Pick a unique password that you haven't previously used on other sites or on Gmail. Just changing one character or number isn’t enough.
Don't use a dictionary word or a common word that's easily guessable.
Use a combination of numbers, characters, and case-sensitive letters to make your password impossible to guess.
Make sure that your password recovery options are up-to-date, so you can access your account if you forget your password, something that we all do. You can set-up your own secret question, backup email address, and SMS number. Again, make your answers guess-proof.
Authorizing applications & sites
Click edit and make sure that the authorized websites are ones that you have approved. If your Google Account has been compromised, it's possible that the bad guys have authorized their own websites. This may allow them to access your Google Account after you have changed your password.
Use 2-step verification
Two-step verification will make your Google Account 99.9% hack-proof by adding an extra layer of security.
With 2-step verification, signing in to your Google Account requires two steps:
Password. First, you enter your Google Account password as normal.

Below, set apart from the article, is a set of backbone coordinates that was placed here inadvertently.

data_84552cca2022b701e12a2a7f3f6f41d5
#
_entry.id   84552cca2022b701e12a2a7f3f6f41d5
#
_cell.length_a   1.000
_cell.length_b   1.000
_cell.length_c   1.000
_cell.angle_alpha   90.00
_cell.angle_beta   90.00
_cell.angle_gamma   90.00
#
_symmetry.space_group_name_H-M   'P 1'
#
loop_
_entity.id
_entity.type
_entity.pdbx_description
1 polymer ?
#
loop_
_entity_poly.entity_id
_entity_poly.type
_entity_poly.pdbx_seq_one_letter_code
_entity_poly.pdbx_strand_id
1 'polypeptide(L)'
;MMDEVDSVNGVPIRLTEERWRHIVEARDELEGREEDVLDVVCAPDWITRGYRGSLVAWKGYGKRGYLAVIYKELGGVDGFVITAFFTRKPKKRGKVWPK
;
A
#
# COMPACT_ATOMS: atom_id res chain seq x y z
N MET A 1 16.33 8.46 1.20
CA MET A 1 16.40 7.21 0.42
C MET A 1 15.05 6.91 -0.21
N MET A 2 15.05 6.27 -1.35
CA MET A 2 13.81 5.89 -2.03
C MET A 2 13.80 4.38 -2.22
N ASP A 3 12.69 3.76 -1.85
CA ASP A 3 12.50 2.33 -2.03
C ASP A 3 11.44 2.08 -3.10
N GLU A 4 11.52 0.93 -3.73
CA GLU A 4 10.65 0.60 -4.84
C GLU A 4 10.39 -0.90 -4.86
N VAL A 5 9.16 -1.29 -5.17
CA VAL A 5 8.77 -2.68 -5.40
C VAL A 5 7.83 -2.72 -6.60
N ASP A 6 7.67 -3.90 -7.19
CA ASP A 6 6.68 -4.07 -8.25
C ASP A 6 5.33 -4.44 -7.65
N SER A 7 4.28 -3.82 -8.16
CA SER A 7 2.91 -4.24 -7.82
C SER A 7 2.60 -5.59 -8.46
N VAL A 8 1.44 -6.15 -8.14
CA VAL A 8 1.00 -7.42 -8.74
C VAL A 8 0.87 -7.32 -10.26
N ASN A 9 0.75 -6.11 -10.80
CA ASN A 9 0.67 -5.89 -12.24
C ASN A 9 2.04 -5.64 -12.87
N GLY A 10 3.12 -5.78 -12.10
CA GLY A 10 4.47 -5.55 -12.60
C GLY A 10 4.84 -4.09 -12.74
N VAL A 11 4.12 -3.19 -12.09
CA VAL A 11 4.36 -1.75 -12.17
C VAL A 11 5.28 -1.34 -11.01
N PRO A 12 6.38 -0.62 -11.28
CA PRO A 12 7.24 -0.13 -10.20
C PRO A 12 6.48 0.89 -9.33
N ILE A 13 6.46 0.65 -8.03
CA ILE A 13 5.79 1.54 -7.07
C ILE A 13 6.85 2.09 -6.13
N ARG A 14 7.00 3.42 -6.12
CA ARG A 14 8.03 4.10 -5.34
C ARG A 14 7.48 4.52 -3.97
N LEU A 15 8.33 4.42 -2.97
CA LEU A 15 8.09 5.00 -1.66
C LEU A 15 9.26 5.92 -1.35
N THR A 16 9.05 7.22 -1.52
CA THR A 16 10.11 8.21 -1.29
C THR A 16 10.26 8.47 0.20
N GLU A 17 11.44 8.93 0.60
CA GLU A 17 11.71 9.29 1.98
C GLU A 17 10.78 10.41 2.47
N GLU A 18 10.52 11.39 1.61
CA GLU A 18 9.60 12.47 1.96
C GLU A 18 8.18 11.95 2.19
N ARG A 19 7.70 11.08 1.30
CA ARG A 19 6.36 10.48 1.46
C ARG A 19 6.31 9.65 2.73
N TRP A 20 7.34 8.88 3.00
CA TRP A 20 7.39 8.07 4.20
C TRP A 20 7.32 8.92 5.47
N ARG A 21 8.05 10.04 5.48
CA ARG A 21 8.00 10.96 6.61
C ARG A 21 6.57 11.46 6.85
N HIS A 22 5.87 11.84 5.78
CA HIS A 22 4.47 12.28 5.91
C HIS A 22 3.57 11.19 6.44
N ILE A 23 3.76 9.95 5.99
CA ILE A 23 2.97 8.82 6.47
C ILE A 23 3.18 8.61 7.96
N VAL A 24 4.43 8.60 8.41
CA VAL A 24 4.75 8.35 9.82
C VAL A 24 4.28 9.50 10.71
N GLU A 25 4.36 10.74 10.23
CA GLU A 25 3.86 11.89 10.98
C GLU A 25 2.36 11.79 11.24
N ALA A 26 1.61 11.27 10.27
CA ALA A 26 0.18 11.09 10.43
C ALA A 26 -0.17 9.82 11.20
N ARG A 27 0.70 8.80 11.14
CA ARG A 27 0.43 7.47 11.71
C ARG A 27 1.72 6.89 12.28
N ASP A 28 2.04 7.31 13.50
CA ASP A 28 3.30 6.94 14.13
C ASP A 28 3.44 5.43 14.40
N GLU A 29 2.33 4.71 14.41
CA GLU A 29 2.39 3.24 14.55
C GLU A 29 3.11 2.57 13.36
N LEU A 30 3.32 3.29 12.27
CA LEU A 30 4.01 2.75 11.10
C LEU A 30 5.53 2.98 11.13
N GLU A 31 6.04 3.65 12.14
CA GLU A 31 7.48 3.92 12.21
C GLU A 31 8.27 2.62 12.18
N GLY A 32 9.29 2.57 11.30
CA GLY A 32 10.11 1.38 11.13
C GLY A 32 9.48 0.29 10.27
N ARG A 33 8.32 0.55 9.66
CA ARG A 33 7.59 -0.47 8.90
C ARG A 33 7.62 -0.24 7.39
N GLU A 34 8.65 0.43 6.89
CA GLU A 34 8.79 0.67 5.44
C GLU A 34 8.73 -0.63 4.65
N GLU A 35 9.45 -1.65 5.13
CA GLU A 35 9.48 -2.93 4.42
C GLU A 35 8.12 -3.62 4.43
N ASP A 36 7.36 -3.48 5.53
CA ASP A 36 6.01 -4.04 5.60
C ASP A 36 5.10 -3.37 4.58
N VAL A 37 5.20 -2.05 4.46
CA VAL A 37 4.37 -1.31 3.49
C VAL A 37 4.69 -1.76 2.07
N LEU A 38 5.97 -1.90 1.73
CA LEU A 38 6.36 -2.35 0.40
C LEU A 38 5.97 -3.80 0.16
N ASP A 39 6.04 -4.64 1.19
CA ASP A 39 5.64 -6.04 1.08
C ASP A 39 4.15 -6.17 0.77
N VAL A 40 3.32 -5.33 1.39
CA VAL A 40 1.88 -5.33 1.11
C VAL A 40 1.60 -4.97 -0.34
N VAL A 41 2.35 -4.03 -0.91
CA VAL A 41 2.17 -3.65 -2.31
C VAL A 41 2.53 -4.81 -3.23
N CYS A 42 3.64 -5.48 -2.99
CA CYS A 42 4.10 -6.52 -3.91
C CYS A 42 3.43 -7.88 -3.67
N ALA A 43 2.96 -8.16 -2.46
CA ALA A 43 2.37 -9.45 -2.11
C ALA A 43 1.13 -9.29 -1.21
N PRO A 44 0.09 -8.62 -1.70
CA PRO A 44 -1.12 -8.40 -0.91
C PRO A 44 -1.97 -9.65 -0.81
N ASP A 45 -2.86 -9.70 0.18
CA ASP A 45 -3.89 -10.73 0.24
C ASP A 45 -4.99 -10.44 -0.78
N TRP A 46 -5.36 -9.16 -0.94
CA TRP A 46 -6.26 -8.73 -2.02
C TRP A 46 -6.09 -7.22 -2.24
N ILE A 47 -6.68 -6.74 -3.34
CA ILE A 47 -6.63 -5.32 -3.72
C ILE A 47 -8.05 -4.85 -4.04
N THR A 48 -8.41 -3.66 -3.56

Code. Next, you’ll be prompted for a time-sensitive, random 6 digit code.
Watch the following short, 3:28 Google video to learn about 2-step verification, and then we’ll set-up your account.
Setting up 2-step verification
On the Account overview page, click edit next to Using 2-step verification (see screenshots above).
A help screen will open. Click Start setup.
Select how you want to receive your verification codes: SMS, voice call, or on your smart phone.
Next, add a backup number to ensure that you can receive a verification code to sign-in even if your primary phone isn't available or working.
Finally, record or print your backup codes and store them in your purse or wallet.
After you set-up 2-step verification, some applications that access your Google Account (such as Gmail on your phone or Outlook) cannot ask for verification codes. Instead of verification codes, you'll enter application-specific passwords.